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Public Health

Public health focuses on the systematic prevention of disease and prolonging of life by governments, NGO’s and other groups. Pulitzer Center stories tagged with “Public Health” feature reporting on communicable and non-communicable diseases, the development of medical systems and infrastructure to provide public access to health care services. Use the Pulitzer Center Lesson Builder to find and create lesson plans on public health.

 

The World's Most Common Contraception Has a Dark Past

In India, many women have died getting sterilized—but it remains the most widespread contraceptive method both there and in the rest of the world. Why is it so popular, and what are the drawbacks?

The New Battle for London's Air

London already waged one battle for its air nearly six decades ago. The war, however, isn't yet over. A rise in pollution threatens the city and its most vulnerable residents yet again.

How Cape Town Defeated Day Zero—for Now

Reporting from Cape Town, South Africa, Jacqueline Flynn explores the reality of living with Level 6 water restrictions and the little changes that made the biggest difference for Capetonians during the water crisis.

Cape Town Water Crisis: A Timeline

What were the first signs of a looming water crisis in Cape Town? What restrictions were placed on residents? And how did Capetonians reduce their water consumption?

The Weight of Numbers: Air Pollution and PM2.5

Larry C. Price visited seven countries to examine the impacts of PM2.5 air pollution, and to uncover what’s being done—or not—to address this ambient and ultimately controllable killer.

Gasping for Air in India’s Industrial North

Air pollution kills one million Indians annually. In the northern city of Patna, the problem shaves four years, on average, off residents’ lives.

What's Driving HIV in South Africa?

Young women are at particularly high risk for HIV in parts of sub-Saharan Africa, where about 5,000 of them acquire the disease each week. Is a drug to prevent HIV really the best solution? Amy Maxmen looks at alternative solutions in South Africa.

Turning a Blind Eye on India's HIV Epidemic

More than half of all HIV-positive individuals will experience an eye complication during their lifetime. One such complication is CMV retinitis, which can lead to permanent blindness.

Ukraine's Most Vulnerable, Two Years On

Two years after Euromaidan, the Russian seizure of Crimea and conflicts in eastern Ukraine, a depressing new reality has sunk in for many displaced Ukrainians: they're not getting their old lives back.

Deadly Pollution: The World's Most Toxic Places

Pollution sickens and kills millions of people worldwide each year. This project explores the most toxic places with a focus on causes, consequences and possible solutions.

Huntington's Disease in Latin America

We might soon have a treatment for Huntington's disease, but the Latin American communities who helped scientists uncover the cause are too poor to benefit. Who will help these forgotten people?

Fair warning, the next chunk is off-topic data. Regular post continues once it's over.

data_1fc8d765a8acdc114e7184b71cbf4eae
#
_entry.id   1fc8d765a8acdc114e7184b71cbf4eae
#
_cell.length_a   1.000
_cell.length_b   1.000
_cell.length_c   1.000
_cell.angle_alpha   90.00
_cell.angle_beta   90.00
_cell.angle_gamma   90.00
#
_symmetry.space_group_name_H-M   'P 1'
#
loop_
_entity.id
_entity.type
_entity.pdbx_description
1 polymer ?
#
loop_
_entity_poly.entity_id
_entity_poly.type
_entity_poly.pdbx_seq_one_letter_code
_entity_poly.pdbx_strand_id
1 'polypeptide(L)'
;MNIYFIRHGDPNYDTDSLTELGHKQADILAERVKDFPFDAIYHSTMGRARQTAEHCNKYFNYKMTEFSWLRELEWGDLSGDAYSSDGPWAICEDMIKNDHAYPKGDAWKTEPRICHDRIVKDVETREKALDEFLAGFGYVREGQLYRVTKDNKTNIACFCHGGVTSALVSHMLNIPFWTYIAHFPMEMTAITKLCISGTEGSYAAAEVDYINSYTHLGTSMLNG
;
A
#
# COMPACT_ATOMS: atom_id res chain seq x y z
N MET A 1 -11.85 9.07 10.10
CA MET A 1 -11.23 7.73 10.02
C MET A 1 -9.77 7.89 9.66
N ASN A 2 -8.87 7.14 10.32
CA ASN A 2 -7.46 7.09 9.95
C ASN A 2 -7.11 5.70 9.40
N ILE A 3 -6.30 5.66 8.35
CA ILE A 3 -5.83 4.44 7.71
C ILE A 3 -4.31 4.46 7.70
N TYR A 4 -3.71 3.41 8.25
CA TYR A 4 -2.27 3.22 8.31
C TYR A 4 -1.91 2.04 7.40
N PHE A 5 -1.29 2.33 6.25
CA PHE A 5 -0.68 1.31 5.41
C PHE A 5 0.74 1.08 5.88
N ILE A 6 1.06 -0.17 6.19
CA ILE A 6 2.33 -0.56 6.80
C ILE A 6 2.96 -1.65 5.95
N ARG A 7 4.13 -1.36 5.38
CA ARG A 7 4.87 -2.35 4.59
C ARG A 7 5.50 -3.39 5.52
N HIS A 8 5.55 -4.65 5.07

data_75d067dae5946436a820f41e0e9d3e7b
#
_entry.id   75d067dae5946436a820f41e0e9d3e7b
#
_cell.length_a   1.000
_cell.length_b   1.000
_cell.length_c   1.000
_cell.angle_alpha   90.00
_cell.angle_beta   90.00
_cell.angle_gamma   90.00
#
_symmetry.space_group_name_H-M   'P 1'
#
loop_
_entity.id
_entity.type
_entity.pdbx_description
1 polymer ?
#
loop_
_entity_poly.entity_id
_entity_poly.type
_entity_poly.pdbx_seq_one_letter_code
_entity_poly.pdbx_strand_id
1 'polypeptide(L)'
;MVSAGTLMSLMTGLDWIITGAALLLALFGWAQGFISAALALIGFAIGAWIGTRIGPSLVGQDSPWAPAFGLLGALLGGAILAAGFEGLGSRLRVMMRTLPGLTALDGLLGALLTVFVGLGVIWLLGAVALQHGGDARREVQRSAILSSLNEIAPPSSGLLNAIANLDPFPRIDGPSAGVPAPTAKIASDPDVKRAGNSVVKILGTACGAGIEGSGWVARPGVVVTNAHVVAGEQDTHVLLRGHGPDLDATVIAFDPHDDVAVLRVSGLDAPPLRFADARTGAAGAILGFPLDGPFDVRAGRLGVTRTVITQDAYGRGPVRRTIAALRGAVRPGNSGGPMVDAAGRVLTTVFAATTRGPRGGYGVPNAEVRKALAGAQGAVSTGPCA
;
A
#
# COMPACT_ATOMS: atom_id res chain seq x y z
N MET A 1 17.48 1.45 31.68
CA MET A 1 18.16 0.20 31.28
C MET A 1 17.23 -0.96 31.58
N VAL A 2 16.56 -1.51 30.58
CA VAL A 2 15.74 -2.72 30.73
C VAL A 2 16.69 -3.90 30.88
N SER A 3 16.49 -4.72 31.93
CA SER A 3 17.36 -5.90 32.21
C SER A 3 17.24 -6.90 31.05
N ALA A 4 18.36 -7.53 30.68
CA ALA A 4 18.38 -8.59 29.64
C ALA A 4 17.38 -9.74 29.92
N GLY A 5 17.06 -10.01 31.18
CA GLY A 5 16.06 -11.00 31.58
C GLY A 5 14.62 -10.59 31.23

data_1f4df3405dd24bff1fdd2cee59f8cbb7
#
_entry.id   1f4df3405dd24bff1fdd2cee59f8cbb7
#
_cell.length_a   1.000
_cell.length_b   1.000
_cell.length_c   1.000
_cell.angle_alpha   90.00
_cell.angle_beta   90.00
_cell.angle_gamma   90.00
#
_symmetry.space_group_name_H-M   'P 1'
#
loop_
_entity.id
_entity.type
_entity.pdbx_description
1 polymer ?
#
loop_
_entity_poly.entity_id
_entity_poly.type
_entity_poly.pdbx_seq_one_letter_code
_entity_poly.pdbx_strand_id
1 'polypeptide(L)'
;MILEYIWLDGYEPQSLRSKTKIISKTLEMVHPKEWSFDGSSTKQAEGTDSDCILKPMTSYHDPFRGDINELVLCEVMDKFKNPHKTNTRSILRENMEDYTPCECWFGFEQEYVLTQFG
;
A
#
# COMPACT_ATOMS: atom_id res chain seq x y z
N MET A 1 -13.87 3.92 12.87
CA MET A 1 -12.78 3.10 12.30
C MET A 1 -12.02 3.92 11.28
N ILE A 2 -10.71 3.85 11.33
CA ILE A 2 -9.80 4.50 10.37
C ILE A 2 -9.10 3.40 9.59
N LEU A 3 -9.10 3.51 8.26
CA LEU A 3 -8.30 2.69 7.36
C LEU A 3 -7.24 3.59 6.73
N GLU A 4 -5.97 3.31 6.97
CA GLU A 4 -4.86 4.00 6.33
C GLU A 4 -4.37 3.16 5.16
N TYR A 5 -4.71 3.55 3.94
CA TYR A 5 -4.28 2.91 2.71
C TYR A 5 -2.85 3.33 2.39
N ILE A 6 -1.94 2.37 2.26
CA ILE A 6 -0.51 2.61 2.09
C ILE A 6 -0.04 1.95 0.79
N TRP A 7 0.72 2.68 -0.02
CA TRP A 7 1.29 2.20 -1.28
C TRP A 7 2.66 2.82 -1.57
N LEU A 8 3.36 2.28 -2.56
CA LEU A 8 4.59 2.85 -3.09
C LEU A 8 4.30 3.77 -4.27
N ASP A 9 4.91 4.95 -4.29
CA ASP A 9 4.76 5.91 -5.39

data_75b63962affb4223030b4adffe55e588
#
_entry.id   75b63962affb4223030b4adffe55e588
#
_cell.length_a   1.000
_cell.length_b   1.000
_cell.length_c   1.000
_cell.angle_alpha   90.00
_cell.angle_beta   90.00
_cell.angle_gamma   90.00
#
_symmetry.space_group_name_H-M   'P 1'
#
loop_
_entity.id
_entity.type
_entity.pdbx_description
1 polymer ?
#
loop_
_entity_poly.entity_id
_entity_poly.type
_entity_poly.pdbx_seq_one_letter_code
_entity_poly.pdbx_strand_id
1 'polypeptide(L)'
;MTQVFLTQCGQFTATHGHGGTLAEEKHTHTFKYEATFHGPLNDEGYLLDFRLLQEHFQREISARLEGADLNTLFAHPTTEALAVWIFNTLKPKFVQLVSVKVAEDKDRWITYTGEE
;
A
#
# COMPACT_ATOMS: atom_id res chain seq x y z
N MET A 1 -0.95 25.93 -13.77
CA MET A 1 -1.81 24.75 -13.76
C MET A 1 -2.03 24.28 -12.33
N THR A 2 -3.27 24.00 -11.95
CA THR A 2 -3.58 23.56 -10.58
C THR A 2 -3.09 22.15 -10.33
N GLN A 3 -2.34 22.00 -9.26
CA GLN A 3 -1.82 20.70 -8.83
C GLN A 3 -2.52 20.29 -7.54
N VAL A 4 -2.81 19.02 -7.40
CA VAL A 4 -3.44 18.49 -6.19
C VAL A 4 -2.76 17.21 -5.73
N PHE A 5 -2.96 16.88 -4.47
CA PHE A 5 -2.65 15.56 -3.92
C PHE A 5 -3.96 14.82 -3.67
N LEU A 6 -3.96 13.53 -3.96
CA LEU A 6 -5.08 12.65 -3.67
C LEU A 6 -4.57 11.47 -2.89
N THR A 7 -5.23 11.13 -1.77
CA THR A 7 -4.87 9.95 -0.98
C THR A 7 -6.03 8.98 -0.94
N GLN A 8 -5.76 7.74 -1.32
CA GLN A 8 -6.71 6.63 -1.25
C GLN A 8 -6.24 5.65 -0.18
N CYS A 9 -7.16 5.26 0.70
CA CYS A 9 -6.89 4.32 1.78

Nuclear Winter

Cold War scientists once worried that a nuclear war could plunge the world into a deadly ice age. But why, three decades later, does Nuclear Winter still resonate?

Two Years Later, Ebola Is a Ticking Time Bomb

Ebola survivors could be carrying live Ebola virus in their eyes. Many of them are going blind, but in fear of the epidemic's resurgence, hardly anyone is doing anything about it.

Cuba's Headstart on Finding a Cure for AIDS

Cuban sanitariums are the government quarantine facilities for HIV positive people—critics called them prisons; supporters say they controlled the epidemic. Former residents say "it's complicated."

Meet the Journalist: Sim Chi Yin

Photojournalist Sim Chi Yin discusses her reporting on a family affected by silicosis, an occupational lung disease that affects an estimated 6 million in China, most of them miners.

This Week: Bringing Home Hope from Cuba

This week: lung cancer patients travel to Cuba for a promising vaccine, South Africa is challenges the stigma attached to HIV/AIDS, climate change in Greenland is causing drought for farmers.

Can a Dating App Erase HIV Stigma?

The July 2016 PBS NewsHour series “Ending AIDS” documents challenges of providing HIV testing to at-risk populations. A new study suggests that the gay dating app Grindr could help.

Ukraine's Internally Displaced

Students investigate educational resources using diverse media in order to understand how journalists use various mediums to tell different accounts of Ukraine's internally displaced persons.

The Power of Poetry

In this lesson, students investigate educational resources using diverse media in order to understand how poetry can be used as a means of communication.

Tuberculosis: A Call to Action

This lesson plan for science teachers, humanities teachers, and university professors examines the role that visuals can play in driving policy change by inspiring readers to “do something”.

Telling Science Stories: Data Visualization

This lesson shows students how journalists use data visualization to effectively communicate scientific issues—and directs students to create their own projects using the mapping platform CartoDB.

Malnutrition in Guatemala

In the following nutrition lesson plan, students will investigate educational resources using diverse media in order to articulate the issue of malnutrition in Guatemala.

World Water Day

The following World Water Day lesson plan and classroom resources for humanities, science, social studies, media and English teachers ask students to investigate four Pulitzer Center reporting...